Genetic diversity and host range of powdery mildews on Papaveraceae

Abstract

Because of the strong morphological similarity of the powdery mildew fungi that infect papaveraceous hosts, a total of 39 samples were studied to reveal the phylogeny and host range of these fungi. ITS and 28S sequence analyses revealed that the isolates identified earlier as Erysiphe cruciferarum on papaveraceous hosts represent distinct lineages and differ from that of E. cruciferarum sensu stricto on brassicaceous hosts. The taxonomic status of the anamorph infecting Eschscholzia californica was revised, and therefore, a new species name, Erysiphe eschscholziae, is proposed. The taxonomic position of the Pseudoidium anamorphs infecting Glaucium flavum, Meconopsis cambrica, Papaver dubium, and Stylophorum diphyllum remain unclear. This study revealed that Erysiphe macleayae exhibits a specific host range different from that of E. cruciferarum, the common pathogen of papaveraceous hosts. Although E. macleayae occurred naturally on Macleaya cordata, Macleaya microcarpa, M. cambrica, and Chelidonium majus only, our inoculation tests revealed that the fungus was capable of infecting Argemone grandiflora, Glaucium corniculatum, Papaver rhoeas, and Papaver somniferum, indicating that these plant species may also be taken into account as potential hosts. Erysiphe cruciferarum originating from P. somniferum was not able to infect A. grandiflora, C. majus, E. californica, M. cordata, and P. rhoeas. The emergence of E. macleayae on M. microcarpa is reported here for the first time from the Czech Republic and Slovakia. The appearance of chasmothecia of E. macleayae on C. majus in Slovakia was reported, as well. Erysiphe cruciferarum was identified on G. corniculatum and reported here for the first time from Slovakia.

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Acknowledgments

The authors are grateful to the curators of the herbaria G, HMAS, KR, PRM, SAV, and SOMF for the loans of the specimens. Susumu Takamatsu (Mie University, Tsu, Japan) and Viorica Iacob (University of Applied Life Sciences and Environment, Iasi, Romania) are thanked for kindly providing some of the powdery mildew samples used in this work. Alick Henrici and Brian M. Spooner (Royal Botanic Gardens, Kew, Surrey, UK) are thanked for information on British record of Eschscholzia powdery mildew. We are much obliged to the curators of Botanical Garden in Teplice, Medicinal Herbs Centre of Faculty of Medicine and Botanical Garden of Faculty of Science of the Masaryk University in Brno (Czech Republic), Botanical Garden of University of Latvia in Riga (Latvia), and Botanical Garden of Parma, University of Parma, Parma (Italy) for providing Papaveraceae seeds. We are grateful to Ildikó Karsai and Levente Kiss (Centre for Agricultural Research, Hungarian Academy of Sciences) for their support, Scott LaGreca (Cornell University, Ithaca, NY, USA) for kindly correcting the text, and the anonymous reviewers for valuable comments on the manuscript. Tünde Jankovics’s and Alexandra Pintye’s contribution was partly supported by the János Bolyai Research Scholarship of the Hungarian Academy of Sciences (MTA) and a grant of the Hungarian Scientific Research Fund (OTKA, PD-112468). This study was also supported by the Science and Technology Assistance Agency under the contract No. APVV-0248-10 (for Martin Pastirčák).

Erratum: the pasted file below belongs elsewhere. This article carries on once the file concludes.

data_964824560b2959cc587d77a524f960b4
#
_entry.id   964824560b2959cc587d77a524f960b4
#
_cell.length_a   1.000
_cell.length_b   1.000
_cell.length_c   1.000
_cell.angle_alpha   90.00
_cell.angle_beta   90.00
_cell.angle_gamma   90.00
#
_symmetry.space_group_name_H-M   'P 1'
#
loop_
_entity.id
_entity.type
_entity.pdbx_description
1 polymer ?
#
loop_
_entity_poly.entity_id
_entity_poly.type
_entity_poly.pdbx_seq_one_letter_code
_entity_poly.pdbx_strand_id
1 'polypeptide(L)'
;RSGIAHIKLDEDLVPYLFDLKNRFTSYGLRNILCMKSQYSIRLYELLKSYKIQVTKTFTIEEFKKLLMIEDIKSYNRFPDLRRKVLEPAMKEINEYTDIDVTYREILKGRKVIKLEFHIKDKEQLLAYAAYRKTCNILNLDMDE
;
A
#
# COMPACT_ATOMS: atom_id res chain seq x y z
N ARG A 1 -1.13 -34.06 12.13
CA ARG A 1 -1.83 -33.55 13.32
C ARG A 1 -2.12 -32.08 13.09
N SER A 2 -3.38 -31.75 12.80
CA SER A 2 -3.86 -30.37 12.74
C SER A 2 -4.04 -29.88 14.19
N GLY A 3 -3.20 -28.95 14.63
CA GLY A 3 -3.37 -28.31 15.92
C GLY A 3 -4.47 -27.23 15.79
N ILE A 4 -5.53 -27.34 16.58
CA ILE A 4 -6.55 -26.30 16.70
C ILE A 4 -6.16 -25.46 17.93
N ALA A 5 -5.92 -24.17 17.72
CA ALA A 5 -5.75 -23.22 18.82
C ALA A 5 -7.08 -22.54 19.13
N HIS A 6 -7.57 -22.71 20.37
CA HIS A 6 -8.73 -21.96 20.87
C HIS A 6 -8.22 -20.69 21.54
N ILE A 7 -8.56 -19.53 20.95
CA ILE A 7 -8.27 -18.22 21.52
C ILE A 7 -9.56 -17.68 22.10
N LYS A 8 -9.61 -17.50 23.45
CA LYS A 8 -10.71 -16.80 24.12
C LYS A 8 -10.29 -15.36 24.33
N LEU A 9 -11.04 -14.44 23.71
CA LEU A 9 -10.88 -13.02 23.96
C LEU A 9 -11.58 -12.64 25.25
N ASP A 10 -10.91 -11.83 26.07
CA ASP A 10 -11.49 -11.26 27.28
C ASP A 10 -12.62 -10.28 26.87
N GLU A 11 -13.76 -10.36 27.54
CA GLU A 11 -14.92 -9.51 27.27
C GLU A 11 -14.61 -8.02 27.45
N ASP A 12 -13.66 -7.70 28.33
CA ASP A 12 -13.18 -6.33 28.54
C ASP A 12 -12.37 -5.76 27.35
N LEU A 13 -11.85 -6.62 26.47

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Correspondence to Katarína Pastirčáková.

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Erysiphe eschscholziae Pastirč. & Jankovics

Katarína Pastirčáková and Tünde Jankovics contributed equally to this work.

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Pastirčáková, K., Jankovics, T., Komáromi, J. et al. Genetic diversity and host range of powdery mildews on Papaveraceae. Mycol Progress 15, 36 (2016). https://doi.org/10.1007/s11557-016-1178-8

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Keywords

  • Erysiphaceae
  • Eschscholzia
  • Macleaya
  • ITS
  • 28S nrDNA
  • Morphology